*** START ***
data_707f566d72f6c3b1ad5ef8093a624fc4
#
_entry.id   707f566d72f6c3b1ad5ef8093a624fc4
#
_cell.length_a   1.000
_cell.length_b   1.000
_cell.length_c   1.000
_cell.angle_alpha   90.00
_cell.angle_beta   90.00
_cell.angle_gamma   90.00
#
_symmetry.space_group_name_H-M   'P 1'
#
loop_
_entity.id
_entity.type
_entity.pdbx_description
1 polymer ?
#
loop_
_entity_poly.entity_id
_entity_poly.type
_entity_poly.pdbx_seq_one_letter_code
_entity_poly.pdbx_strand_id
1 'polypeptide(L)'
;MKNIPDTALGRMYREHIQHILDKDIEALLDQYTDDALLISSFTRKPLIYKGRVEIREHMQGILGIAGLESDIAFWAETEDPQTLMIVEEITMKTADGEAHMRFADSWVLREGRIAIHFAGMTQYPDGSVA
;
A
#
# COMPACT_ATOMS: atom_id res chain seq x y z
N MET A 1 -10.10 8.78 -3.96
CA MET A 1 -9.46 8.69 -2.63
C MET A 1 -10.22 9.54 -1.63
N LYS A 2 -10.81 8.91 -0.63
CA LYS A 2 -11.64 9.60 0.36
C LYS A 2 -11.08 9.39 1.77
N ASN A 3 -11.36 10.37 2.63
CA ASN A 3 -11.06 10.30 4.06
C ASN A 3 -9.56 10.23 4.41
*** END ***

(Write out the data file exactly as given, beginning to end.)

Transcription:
data_707f566d72f6c3b1ad5ef8093a624fc4
#
_entry.id   707f566d72f6c3b1ad5ef8093a624fc4
#
_cell.length_a   1.000
_cell.length_b   1.000
_cell.length_c   1.000
_cell.angle_alpha   90.00
_cell.angle_beta   90.00
_cell.angle_gamma   90.00
#
_symmetry.space_group_name_H-M   'P 1'
#
loop_
_entity.id
_entity.type
_entity.pdbx_description
1 polymer ?
#
loop_
_entity_poly.entity_id
_entity_poly.type
_entity_poly.pdbx_seq_one_letter_code
_entity_poly.pdbx_strand_id
1 'polypeptide(L)'
;MKNIPDTALGRMYREHIQHILDKDIEALLDQYTDDALLISSFTRKPLIYKGRVEIREHMQGILGIAGLESDIAFWAETEDPQTLMIVEEITMKTADGEAHMRFADSWVLREGRIAIHFAGMTQYPDGSVA
;
A
#
# COMPACT_ATOMS: atom_id res chain seq x y z
N MET A 1 -10.10 8.78 -3.96
CA MET A 1 -9.46 8.69 -2.63
C MET A 1 -10.22 9.54 -1.63
N LYS A 2 -10.81 8.91 -0.63
CA LYS A 2 -11.64 9.60 0.36
C LYS A 2 -11.08 9.39 1.77
N ASN A 3 -11.36 10.37 2.63
CA ASN A 3 -11.06 10.30 4.06
C ASN A 3 -9.56 10.23 4.41